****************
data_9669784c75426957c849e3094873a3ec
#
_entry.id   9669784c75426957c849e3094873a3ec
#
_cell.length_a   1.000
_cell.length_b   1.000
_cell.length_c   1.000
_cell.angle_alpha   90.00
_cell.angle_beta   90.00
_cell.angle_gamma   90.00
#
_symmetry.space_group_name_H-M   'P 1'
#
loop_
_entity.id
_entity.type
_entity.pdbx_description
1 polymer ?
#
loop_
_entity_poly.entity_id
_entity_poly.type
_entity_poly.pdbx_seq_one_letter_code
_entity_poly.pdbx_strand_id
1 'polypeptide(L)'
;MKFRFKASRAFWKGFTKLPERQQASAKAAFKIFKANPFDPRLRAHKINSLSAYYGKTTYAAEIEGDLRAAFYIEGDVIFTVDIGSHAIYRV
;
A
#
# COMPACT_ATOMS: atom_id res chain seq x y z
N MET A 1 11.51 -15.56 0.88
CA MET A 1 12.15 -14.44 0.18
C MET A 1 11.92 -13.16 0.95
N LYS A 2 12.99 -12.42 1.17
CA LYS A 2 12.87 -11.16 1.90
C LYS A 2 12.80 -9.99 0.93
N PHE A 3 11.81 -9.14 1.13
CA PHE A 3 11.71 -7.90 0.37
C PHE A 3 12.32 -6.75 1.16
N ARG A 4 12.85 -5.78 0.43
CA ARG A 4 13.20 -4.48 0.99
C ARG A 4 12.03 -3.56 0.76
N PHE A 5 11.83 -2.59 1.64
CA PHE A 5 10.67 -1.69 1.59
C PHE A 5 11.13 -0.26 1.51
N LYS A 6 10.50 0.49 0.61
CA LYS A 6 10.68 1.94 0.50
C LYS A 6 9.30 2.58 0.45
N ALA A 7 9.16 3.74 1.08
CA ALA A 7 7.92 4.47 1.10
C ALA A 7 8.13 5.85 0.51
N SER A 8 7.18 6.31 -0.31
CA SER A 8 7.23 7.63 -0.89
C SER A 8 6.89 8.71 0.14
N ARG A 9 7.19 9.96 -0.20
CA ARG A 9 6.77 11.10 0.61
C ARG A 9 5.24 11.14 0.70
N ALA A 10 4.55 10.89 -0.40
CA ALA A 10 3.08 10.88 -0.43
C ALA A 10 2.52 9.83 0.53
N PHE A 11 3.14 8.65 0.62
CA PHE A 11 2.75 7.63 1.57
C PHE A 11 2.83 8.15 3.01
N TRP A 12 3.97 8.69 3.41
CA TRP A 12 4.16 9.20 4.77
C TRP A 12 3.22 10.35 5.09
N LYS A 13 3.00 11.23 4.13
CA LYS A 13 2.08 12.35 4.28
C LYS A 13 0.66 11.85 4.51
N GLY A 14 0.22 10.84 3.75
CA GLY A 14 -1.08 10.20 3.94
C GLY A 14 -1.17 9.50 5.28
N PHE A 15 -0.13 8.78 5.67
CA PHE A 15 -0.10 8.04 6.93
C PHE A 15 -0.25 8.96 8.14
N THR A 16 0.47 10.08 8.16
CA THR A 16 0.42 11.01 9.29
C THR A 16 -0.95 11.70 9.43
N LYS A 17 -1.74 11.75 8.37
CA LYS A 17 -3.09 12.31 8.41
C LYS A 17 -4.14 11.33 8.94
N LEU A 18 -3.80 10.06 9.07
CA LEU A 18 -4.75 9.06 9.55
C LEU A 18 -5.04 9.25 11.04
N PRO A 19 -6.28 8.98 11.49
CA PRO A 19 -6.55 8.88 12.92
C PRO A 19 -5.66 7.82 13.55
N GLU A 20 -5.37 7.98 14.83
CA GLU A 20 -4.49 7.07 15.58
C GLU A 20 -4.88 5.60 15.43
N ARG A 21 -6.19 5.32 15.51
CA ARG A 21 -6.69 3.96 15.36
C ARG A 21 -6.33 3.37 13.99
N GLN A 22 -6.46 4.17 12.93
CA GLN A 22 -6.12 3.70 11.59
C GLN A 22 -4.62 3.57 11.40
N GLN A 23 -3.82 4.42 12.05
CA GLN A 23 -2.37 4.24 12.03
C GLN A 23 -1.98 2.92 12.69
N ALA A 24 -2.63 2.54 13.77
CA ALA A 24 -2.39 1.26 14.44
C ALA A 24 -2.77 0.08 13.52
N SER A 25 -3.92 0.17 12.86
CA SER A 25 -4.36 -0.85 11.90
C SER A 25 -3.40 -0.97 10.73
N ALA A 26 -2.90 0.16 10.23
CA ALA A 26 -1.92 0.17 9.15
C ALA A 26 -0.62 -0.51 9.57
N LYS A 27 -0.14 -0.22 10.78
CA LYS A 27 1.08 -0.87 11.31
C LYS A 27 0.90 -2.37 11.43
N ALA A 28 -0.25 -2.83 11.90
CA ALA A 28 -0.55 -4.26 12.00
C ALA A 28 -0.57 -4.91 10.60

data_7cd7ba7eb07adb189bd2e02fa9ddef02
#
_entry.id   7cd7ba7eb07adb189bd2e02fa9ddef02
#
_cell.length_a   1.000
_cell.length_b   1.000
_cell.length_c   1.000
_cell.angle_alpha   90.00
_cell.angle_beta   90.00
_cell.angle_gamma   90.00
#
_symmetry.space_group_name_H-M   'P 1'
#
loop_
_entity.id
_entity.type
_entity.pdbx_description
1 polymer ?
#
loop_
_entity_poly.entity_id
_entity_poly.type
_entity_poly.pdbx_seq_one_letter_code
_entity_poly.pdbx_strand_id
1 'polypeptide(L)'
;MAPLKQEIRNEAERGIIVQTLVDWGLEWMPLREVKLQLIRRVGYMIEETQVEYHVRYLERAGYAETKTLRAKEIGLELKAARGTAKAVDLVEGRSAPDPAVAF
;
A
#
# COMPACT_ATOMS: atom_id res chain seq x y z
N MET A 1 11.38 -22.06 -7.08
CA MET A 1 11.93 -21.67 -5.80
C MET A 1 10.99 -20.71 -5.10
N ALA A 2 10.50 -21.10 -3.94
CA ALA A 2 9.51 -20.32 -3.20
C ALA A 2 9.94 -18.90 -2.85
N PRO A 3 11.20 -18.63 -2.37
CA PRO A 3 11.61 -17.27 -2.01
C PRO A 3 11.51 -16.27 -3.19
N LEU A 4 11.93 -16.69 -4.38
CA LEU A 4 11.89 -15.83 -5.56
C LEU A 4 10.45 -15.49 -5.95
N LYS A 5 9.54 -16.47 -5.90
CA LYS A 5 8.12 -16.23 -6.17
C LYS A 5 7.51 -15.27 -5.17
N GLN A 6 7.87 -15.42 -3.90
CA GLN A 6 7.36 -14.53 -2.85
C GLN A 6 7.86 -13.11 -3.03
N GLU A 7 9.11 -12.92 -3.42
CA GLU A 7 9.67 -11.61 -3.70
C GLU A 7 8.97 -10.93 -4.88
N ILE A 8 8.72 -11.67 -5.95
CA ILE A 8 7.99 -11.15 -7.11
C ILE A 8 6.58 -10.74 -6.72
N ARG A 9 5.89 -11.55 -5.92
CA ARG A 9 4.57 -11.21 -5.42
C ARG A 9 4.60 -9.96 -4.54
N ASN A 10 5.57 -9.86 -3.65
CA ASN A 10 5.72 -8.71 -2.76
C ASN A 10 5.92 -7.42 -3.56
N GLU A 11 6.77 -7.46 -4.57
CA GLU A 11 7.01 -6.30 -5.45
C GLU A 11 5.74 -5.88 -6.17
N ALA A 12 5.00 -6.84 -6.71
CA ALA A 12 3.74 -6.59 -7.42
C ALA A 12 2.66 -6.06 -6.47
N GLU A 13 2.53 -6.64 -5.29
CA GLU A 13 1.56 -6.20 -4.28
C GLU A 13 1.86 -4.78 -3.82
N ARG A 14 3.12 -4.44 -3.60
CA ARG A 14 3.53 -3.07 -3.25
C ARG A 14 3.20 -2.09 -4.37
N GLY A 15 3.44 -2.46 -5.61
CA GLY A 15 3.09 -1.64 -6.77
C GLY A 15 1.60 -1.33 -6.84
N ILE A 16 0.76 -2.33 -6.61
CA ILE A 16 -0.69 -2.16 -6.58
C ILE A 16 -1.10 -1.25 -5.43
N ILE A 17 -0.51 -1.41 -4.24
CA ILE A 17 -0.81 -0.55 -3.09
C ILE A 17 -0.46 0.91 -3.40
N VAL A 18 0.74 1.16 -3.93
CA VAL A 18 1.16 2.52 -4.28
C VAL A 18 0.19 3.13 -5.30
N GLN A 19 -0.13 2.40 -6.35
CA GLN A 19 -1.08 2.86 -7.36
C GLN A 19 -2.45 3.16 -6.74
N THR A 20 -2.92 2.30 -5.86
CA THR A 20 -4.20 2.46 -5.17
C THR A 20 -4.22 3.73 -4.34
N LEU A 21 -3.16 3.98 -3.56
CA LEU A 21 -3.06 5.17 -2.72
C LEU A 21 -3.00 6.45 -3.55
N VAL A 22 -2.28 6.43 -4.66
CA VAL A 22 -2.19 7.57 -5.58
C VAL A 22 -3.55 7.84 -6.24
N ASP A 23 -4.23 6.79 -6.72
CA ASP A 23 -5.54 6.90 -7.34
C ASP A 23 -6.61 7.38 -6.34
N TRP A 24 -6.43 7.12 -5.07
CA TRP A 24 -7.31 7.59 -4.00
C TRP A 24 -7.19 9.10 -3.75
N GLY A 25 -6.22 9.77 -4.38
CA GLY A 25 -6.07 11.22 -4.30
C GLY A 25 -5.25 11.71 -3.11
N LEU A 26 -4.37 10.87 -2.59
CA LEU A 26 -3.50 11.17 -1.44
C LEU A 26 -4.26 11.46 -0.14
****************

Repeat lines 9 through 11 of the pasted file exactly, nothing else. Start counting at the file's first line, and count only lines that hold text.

_cell.angle_beta   90.00
_cell.angle_gamma   90.00
#